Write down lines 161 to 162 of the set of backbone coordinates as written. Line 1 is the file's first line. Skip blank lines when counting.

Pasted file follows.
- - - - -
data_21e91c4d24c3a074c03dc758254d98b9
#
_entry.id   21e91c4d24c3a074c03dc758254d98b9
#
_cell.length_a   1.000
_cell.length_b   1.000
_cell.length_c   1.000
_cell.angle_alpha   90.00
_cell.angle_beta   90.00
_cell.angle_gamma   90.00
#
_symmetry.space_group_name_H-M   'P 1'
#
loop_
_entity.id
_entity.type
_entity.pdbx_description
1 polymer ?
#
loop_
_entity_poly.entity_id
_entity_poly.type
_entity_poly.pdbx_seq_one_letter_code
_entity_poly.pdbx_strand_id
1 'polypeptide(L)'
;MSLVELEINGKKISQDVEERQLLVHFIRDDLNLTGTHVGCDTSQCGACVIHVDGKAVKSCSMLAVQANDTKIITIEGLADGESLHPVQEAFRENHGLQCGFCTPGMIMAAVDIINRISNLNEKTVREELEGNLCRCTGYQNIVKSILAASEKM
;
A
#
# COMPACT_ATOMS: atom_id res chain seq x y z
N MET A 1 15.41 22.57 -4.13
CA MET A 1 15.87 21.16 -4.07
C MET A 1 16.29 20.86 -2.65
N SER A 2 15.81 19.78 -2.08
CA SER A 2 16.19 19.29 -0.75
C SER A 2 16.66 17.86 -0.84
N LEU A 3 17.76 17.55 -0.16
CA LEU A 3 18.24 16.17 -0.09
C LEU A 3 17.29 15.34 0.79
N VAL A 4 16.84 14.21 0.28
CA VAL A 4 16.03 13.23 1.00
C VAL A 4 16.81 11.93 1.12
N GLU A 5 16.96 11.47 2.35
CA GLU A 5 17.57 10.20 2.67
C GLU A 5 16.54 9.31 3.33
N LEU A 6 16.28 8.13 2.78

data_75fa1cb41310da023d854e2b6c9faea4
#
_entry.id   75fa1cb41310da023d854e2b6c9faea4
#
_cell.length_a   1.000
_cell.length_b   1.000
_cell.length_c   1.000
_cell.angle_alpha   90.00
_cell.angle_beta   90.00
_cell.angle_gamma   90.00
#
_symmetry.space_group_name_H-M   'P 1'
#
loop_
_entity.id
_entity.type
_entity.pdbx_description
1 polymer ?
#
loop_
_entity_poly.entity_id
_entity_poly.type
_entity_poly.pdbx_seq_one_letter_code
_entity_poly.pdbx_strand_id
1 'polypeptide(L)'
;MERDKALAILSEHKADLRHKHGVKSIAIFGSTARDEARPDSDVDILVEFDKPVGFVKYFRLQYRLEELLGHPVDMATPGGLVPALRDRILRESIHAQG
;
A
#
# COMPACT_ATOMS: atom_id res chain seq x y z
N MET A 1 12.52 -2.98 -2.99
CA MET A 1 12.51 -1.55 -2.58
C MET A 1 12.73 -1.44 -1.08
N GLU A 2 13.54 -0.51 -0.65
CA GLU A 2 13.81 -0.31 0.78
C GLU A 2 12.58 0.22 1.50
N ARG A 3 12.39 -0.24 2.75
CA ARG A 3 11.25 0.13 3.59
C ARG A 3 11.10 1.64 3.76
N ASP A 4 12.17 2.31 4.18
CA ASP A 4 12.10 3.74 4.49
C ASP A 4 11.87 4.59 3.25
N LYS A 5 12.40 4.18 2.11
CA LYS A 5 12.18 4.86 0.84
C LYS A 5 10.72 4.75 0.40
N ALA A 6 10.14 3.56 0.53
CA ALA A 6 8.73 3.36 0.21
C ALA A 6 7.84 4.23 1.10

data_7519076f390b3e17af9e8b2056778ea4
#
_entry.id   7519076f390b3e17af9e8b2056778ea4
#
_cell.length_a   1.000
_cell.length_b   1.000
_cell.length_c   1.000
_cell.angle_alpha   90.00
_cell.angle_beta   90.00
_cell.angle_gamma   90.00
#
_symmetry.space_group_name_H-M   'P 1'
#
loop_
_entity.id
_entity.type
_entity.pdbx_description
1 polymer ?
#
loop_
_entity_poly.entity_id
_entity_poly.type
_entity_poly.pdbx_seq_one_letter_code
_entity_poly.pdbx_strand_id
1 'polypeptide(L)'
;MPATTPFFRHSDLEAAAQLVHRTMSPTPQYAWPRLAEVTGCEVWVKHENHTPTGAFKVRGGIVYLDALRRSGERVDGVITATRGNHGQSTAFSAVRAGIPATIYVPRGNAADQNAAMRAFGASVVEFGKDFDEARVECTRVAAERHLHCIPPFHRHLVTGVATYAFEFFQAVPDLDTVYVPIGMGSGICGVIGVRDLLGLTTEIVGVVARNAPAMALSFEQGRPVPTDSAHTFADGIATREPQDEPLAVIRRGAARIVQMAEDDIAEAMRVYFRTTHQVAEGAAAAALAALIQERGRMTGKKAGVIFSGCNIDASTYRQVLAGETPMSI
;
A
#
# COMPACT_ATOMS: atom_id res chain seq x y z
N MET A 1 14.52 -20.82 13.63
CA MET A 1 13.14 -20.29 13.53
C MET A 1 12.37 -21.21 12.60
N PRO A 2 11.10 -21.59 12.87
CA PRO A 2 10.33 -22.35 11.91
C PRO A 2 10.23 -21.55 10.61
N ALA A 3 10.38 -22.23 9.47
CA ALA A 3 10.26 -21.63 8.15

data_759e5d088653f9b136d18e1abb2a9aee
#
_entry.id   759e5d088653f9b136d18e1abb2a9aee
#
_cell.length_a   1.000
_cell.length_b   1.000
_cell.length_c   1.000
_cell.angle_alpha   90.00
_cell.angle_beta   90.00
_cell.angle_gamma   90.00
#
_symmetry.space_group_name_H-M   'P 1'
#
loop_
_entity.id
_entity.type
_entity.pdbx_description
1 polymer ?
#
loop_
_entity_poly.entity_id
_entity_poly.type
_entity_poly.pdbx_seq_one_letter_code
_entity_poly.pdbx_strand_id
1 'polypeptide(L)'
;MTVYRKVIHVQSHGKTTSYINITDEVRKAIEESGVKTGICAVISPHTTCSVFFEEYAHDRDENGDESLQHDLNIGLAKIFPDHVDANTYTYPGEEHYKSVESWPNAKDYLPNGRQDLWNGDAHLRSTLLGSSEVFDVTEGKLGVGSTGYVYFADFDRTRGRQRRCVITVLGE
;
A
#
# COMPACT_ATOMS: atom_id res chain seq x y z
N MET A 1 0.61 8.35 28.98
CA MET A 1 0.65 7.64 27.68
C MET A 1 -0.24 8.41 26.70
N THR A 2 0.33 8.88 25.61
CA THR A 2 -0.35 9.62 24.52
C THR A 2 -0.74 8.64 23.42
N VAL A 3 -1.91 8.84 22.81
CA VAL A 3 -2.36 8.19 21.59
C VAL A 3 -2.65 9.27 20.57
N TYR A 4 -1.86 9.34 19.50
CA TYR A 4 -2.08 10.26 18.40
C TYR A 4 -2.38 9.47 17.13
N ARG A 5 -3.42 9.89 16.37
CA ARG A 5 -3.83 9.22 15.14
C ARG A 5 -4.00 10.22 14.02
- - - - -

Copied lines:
#
# COMPACT_ATOMS: atom_id res chain seq x y z